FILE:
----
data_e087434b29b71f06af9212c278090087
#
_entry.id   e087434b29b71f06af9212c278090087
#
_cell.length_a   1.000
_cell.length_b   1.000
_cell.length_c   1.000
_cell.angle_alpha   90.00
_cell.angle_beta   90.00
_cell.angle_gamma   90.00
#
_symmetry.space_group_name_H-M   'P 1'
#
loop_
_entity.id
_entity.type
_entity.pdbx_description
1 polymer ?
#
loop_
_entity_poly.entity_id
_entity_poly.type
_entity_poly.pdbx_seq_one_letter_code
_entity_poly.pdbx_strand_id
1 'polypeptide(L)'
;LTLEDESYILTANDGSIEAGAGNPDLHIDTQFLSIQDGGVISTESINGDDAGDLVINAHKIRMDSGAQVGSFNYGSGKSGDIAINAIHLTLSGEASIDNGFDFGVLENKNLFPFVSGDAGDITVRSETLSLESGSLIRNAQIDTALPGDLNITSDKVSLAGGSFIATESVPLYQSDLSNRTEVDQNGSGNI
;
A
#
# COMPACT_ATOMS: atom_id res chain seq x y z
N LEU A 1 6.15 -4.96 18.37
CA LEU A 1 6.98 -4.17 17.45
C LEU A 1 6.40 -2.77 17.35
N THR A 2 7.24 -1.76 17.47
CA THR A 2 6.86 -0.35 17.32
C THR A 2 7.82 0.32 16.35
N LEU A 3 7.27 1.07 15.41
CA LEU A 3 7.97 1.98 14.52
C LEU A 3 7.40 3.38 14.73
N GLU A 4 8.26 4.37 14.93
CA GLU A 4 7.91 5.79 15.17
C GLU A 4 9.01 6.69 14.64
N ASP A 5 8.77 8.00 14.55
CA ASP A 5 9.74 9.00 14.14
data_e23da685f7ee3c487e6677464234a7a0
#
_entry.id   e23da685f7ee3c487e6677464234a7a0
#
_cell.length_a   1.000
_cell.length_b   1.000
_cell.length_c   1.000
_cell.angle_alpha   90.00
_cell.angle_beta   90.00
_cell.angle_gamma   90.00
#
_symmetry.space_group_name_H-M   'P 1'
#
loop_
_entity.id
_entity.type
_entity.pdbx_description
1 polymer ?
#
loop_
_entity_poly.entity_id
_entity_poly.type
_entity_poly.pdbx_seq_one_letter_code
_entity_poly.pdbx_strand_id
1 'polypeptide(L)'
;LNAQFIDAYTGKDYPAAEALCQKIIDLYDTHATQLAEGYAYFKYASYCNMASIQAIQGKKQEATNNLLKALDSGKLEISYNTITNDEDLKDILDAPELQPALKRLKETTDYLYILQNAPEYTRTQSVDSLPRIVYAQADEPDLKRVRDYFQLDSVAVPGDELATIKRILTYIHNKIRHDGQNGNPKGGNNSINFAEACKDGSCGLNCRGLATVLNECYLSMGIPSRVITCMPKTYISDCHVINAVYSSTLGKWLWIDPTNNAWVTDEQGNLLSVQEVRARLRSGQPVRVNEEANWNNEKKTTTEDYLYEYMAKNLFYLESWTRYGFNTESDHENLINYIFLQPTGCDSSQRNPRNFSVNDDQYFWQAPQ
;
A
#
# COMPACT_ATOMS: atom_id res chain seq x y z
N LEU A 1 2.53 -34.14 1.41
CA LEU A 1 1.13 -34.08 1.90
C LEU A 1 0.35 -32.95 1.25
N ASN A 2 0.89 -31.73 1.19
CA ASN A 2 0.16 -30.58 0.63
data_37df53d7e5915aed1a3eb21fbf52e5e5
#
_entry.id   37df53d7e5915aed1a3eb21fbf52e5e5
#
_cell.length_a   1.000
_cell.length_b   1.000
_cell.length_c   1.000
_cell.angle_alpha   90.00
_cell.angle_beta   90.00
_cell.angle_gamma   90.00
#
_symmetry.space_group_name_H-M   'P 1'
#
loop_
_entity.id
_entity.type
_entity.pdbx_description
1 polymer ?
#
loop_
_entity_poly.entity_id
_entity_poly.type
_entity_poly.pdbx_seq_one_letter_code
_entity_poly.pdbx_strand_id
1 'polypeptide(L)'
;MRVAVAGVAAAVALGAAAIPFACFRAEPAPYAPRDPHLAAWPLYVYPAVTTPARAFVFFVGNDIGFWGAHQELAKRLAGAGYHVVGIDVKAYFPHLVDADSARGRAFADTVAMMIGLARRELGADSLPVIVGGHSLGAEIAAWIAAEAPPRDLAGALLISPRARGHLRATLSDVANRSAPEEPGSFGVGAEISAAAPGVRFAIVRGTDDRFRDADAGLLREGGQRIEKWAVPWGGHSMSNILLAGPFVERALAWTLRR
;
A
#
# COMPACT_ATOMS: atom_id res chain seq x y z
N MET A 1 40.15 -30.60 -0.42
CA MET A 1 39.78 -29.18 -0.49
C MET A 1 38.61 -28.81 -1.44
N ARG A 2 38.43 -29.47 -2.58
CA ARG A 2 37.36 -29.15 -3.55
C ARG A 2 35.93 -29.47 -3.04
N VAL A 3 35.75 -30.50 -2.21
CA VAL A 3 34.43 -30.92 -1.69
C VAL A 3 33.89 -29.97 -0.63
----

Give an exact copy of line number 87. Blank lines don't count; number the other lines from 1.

_cell.angle_alpha   90.00